I am convinced that to solve the environmental problems of this continent we have to proceed both through the CSCE and regardless of it. It is evident that environmental policy will in future often mean also that regional co-operation is intensified.

From the environmental point of view, we must bring about sustained development in our close vicinity /adjacent areas. By far the greater part of the air pollutants are transported into our country from outside our boundaries. Now that Finnish-Soviet co-operation has become closer even in environmental matters, it has emerged that on the Soviet side, in the vicinity of our territory, there are several industrial plants and communities whose polluting emissions heavily burden even Finland. It is therefore very much in our interest to further activate the environmental co-operation between our countries. This is actively advocated by the Government.

The air pollutants being transported into our country from the Kola Peninsula have become a large-scale problem. What is now called for is new and unprejudiced co-operation between Finland and the Soviet Union, perhaps even more broadly. We have emphasized that decisions have to be reached urgently, and concrete offers of co-operation have been made by some companies. The Government is prepared to support such practical efforts.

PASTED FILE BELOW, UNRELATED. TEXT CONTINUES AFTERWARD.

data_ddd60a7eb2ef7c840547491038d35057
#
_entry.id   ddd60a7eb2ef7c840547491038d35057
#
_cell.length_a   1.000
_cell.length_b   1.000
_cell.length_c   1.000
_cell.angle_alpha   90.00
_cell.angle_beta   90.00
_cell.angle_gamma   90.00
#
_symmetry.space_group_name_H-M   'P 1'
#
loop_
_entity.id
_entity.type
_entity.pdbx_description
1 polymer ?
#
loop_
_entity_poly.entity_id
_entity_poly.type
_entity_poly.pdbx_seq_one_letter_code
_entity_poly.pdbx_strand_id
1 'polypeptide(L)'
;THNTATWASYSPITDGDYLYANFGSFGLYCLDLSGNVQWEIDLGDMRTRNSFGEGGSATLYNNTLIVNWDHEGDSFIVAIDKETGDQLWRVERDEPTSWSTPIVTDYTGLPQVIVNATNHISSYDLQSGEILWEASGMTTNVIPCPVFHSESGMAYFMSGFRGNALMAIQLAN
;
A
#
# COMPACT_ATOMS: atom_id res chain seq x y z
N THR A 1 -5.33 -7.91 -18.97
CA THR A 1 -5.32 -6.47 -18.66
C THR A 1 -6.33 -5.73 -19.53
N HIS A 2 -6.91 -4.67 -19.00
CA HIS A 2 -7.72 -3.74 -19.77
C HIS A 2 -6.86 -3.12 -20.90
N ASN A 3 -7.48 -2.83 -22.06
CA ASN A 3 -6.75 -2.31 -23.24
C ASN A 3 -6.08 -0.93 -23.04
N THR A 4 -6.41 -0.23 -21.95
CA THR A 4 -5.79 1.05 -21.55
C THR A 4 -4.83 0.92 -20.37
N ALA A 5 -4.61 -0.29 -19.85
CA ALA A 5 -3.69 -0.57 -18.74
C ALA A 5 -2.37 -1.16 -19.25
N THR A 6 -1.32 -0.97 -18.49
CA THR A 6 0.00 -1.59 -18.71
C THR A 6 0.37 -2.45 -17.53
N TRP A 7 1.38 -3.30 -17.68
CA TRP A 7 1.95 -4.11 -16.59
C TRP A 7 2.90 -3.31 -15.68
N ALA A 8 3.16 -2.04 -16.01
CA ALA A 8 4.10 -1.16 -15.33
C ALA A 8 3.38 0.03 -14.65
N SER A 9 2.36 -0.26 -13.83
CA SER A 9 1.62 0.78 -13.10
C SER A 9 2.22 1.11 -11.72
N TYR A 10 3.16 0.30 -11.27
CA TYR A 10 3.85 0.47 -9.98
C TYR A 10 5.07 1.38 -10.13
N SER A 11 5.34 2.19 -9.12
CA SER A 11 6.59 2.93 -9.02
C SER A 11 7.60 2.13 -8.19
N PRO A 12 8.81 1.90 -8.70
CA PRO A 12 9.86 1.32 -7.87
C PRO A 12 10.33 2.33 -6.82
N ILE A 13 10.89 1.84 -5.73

The Government is considering setting up a special financing system for the intensification of environmental co-operation particularly in the regions in our close vicinity. This will require a separate budgetary appropriation, and the process should get started in the forthcoming budget negotiations.

The target is a gradual increase in these appropriations up to 0.3 per cent of the gross national product. This is an important step in principle and in practice.

On the European scale, environmental policy can succeed only if all the CSCE countries can be integrated into the international economy, in addition to which an effective pan-European environmental organization will possibly have to be created. A proposal, worth supporting, has previously been made, for instance, by the Government of the Federal Republic of Germany. Finland is prepared to start the practical clarification